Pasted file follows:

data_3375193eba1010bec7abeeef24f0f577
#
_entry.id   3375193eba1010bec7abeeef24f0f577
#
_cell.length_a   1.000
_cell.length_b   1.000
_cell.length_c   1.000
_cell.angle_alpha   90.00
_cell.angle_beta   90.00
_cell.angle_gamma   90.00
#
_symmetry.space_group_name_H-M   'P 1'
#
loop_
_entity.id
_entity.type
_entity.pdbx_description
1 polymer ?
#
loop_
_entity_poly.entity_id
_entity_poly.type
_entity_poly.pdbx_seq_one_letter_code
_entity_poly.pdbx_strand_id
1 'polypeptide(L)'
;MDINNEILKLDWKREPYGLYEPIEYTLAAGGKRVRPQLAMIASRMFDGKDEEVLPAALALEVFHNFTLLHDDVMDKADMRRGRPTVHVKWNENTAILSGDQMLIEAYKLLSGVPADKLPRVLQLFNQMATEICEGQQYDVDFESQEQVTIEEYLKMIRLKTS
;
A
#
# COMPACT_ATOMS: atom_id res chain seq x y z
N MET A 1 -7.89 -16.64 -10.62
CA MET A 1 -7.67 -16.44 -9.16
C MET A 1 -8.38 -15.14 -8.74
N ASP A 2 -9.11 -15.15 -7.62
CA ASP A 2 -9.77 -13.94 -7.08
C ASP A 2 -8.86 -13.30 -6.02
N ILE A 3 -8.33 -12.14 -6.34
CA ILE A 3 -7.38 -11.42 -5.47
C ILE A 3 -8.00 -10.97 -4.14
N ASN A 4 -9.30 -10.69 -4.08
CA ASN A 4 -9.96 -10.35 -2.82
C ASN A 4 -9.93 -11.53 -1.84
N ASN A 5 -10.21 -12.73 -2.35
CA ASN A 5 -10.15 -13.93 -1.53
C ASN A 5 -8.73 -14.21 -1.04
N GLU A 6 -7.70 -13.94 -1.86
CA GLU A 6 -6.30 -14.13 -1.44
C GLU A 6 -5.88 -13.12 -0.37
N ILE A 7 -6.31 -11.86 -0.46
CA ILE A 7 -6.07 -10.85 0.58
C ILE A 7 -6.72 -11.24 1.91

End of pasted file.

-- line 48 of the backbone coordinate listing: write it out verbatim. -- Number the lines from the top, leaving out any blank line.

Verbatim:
C GLU A 6 -5.88 -13.12 -0.37